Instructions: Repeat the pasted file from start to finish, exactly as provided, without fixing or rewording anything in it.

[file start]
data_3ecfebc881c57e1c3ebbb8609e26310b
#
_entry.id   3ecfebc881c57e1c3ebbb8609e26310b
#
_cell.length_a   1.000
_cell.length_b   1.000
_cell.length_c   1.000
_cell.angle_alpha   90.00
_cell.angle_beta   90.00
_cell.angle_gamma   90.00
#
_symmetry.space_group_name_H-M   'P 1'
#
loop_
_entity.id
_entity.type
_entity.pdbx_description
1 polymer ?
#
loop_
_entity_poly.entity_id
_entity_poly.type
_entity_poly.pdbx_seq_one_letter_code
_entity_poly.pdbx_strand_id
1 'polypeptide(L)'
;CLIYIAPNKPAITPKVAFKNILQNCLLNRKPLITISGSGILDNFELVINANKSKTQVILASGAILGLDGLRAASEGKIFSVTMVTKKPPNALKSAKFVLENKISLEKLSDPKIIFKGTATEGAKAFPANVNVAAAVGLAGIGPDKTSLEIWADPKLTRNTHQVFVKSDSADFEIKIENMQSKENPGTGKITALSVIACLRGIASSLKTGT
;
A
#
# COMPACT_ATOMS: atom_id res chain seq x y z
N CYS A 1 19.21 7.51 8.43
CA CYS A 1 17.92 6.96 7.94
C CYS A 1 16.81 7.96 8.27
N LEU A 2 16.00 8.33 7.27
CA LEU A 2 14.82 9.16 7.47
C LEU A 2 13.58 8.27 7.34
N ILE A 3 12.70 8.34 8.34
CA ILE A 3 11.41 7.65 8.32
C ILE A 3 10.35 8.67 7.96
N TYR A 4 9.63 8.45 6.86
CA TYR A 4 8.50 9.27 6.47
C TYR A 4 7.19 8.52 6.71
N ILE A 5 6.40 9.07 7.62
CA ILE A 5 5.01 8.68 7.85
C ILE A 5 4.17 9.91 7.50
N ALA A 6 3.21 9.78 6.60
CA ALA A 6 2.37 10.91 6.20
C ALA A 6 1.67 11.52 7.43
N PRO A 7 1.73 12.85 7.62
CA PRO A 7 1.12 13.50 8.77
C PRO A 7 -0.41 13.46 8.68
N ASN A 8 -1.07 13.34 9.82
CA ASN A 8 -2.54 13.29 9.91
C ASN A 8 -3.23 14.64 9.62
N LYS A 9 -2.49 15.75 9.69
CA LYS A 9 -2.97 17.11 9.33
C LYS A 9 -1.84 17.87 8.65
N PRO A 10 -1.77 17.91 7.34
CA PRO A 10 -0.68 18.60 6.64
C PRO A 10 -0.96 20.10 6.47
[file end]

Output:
data_3ecfebc881c57e1c3ebbb8609e26310b
#
_entry.id   3ecfebc881c57e1c3ebbb8609e26310b
#
_cell.length_a   1.000
_cell.length_b   1.000
_cell.length_c   1.000
_cell.angle_alpha   90.00
_cell.angle_beta   90.00
_cell.angle_gamma   90.00
#
_symmetry.space_group_name_H-M   'P 1'
#
loop_
_entity.id
_entity.type
_entity.pdbx_description
1 polymer ?
#
loop_
_entity_poly.entity_id
_entity_poly.type
_entity_poly.pdbx_seq_one_letter_code
_entity_poly.pdbx_strand_id
1 'polypeptide(L)'
;CLIYIAPNKPAITPKVAFKNILQNCLLNRKPLITISGSGILDNFELVINANKSKTQVILASGAILGLDGLRAASEGKIFSVTMVTKKPPNALKSAKFVLENKISLEKLSDPKIIFKGTATEGAKAFPANVNVAAAVGLAGIGPDKTSLEIWADPKLTRNTHQVFVKSDSADFEIKIENMQSKENPGTGKITALSVIACLRGIASSLKTGT
;
A
#
# COMPACT_ATOMS: atom_id res chain seq x y z
N CYS A 1 19.21 7.51 8.43
CA CYS A 1 17.92 6.96 7.94
C CYS A 1 16.81 7.96 8.27
N LEU A 2 16.00 8.33 7.27
CA LEU A 2 14.82 9.16 7.47
C LEU A 2 13.58 8.27 7.34
N ILE A 3 12.70 8.34 8.34
CA ILE A 3 11.41 7.65 8.32
C ILE A 3 10.35 8.67 7.96
N TYR A 4 9.63 8.45 6.86
CA TYR A 4 8.50 9.27 6.47
C TYR A 4 7.19 8.52 6.71
N ILE A 5 6.40 9.07 7.62
CA ILE A 5 5.01 8.68 7.85
C ILE A 5 4.17 9.91 7.50
N ALA A 6 3.21 9.78 6.60
CA ALA A 6 2.37 10.91 6.20
C ALA A 6 1.67 11.52 7.43
N PRO A 7 1.73 12.85 7.62
CA PRO A 7 1.12 13.50 8.77
C PRO A 7 -0.41 13.46 8.68
N ASN A 8 -1.07 13.34 9.82
CA ASN A 8 -2.54 13.29 9.91
C ASN A 8 -3.23 14.64 9.62
N LYS A 9 -2.49 15.75 9.69
CA LYS A 9 -2.97 17.11 9.33
C LYS A 9 -1.84 17.87 8.65
N PRO A 10 -1.77 17.91 7.34
CA PRO A 10 -0.68 18.60 6.64
C PRO A 10 -0.96 20.10 6.47